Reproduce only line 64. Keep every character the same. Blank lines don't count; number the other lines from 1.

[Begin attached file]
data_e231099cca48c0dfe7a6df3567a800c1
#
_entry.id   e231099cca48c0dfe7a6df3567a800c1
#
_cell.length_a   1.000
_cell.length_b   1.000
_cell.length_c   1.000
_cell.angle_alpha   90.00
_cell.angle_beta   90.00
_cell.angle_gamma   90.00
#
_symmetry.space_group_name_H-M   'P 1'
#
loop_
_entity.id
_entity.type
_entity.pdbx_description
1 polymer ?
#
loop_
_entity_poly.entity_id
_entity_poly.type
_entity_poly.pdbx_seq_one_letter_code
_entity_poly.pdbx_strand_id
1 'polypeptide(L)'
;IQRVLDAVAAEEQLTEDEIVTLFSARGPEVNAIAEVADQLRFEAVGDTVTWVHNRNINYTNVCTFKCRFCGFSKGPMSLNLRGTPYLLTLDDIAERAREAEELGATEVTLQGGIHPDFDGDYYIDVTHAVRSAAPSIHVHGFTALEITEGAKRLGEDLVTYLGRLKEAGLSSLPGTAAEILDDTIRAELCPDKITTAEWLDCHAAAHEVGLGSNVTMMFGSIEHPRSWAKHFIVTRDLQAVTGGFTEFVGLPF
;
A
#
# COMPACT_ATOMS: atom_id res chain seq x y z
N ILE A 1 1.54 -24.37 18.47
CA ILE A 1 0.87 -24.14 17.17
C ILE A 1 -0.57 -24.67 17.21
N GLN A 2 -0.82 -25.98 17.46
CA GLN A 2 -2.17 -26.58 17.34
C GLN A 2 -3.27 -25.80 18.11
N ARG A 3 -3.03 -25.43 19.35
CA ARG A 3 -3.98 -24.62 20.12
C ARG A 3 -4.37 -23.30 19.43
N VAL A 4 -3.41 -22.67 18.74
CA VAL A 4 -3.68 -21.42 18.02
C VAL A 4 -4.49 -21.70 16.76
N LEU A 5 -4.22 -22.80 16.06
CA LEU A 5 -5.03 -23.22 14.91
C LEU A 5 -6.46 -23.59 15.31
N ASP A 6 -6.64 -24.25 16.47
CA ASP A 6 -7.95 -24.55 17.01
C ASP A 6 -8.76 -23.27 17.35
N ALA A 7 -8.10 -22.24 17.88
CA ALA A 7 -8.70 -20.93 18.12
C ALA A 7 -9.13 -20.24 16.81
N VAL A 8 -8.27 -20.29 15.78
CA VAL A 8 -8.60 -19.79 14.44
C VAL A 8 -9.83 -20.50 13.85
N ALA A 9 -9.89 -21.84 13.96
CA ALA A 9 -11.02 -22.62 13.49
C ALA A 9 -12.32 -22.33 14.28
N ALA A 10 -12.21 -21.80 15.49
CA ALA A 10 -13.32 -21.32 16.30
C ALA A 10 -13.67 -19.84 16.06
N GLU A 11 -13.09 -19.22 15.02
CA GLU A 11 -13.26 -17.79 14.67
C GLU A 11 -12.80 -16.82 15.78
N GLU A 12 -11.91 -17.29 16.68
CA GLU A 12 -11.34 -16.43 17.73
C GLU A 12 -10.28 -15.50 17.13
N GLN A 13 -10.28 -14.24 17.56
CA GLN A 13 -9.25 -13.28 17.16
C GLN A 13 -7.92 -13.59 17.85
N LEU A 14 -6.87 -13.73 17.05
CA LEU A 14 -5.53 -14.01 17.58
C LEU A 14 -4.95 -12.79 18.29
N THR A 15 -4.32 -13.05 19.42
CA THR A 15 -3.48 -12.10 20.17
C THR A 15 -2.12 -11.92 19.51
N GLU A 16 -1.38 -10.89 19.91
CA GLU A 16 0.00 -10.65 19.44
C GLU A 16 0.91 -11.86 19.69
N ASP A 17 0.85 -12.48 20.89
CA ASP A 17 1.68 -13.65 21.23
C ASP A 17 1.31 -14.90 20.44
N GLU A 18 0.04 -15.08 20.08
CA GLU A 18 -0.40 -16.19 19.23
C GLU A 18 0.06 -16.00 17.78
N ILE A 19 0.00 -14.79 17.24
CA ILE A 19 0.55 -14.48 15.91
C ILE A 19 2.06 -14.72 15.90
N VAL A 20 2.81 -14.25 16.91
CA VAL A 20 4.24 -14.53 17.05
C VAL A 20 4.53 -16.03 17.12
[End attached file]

N GLU A 12 -11.91 -17.29 16.68